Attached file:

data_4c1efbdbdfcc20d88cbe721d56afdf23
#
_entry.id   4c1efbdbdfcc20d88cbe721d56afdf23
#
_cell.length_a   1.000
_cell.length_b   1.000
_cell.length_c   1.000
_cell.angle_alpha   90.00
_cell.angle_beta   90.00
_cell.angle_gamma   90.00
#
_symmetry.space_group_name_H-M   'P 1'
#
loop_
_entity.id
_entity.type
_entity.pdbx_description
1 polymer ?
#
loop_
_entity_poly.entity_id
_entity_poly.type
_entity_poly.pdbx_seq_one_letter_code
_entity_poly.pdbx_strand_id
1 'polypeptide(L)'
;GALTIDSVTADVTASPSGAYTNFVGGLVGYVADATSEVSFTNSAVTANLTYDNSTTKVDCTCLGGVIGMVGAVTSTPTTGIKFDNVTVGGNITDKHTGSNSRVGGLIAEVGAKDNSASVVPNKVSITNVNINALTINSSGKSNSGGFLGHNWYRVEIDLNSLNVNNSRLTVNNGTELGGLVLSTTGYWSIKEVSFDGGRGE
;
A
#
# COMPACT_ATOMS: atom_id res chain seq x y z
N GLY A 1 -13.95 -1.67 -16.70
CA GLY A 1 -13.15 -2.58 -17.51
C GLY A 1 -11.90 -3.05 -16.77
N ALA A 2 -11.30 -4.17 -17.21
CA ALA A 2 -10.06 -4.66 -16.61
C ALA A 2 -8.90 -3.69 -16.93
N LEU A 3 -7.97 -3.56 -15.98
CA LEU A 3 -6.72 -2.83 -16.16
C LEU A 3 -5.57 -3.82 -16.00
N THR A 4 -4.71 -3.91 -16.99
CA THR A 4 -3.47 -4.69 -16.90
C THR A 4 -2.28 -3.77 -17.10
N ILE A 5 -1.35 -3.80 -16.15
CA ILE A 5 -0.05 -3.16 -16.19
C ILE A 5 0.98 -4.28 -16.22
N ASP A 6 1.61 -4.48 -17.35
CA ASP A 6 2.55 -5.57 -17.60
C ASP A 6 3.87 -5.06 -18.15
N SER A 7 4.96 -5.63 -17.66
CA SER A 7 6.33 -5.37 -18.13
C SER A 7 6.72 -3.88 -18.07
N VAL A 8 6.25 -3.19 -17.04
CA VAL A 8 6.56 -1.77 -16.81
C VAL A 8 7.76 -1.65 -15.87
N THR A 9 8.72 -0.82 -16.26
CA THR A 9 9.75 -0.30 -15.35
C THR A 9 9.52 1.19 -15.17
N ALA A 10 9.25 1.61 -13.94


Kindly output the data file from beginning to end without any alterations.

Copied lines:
data_4c1efbdbdfcc20d88cbe721d56afdf23
#
_entry.id   4c1efbdbdfcc20d88cbe721d56afdf23
#
_cell.length_a   1.000
_cell.length_b   1.000
_cell.length_c   1.000
_cell.angle_alpha   90.00
_cell.angle_beta   90.00
_cell.angle_gamma   90.00
#
_symmetry.space_group_name_H-M   'P 1'
#
loop_
_entity.id
_entity.type
_entity.pdbx_description
1 polymer ?
#
loop_
_entity_poly.entity_id
_entity_poly.type
_entity_poly.pdbx_seq_one_letter_code
_entity_poly.pdbx_strand_id
1 'polypeptide(L)'
;GALTIDSVTADVTASPSGAYTNFVGGLVGYVADATSEVSFTNSAVTANLTYDNSTTKVDCTCLGGVIGMVGAVTSTPTTGIKFDNVTVGGNITDKHTGSNSRVGGLIAEVGAKDNSASVVPNKVSITNVNINALTINSSGKSNSGGFLGHNWYRVEIDLNSLNVNNSRLTVNNGTELGGLVLSTTGYWSIKEVSFDGGRGE
;
A
#
# COMPACT_ATOMS: atom_id res chain seq x y z
N GLY A 1 -13.95 -1.67 -16.70
CA GLY A 1 -13.15 -2.58 -17.51
C GLY A 1 -11.90 -3.05 -16.77
N ALA A 2 -11.30 -4.17 -17.21
CA ALA A 2 -10.06 -4.66 -16.61
C ALA A 2 -8.90 -3.69 -16.93
N LEU A 3 -7.97 -3.56 -15.98
CA LEU A 3 -6.72 -2.83 -16.16
C LEU A 3 -5.57 -3.82 -16.00
N THR A 4 -4.71 -3.91 -16.99
CA THR A 4 -3.47 -4.69 -16.90
C THR A 4 -2.28 -3.77 -17.10
N ILE A 5 -1.35 -3.80 -16.15
CA ILE A 5 -0.05 -3.16 -16.19
C ILE A 5 0.98 -4.28 -16.22
N ASP A 6 1.61 -4.48 -17.35
CA ASP A 6 2.55 -5.57 -17.60
C ASP A 6 3.87 -5.06 -18.15
N SER A 7 4.96 -5.63 -17.66
CA SER A 7 6.33 -5.37 -18.13
C SER A 7 6.72 -3.88 -18.07
N VAL A 8 6.25 -3.19 -17.04
CA VAL A 8 6.56 -1.77 -16.81
C VAL A 8 7.76 -1.65 -15.87
N THR A 9 8.72 -0.82 -16.26
CA THR A 9 9.75 -0.30 -15.35
C THR A 9 9.52 1.19 -15.17
N ALA A 10 9.25 1.61 -13.94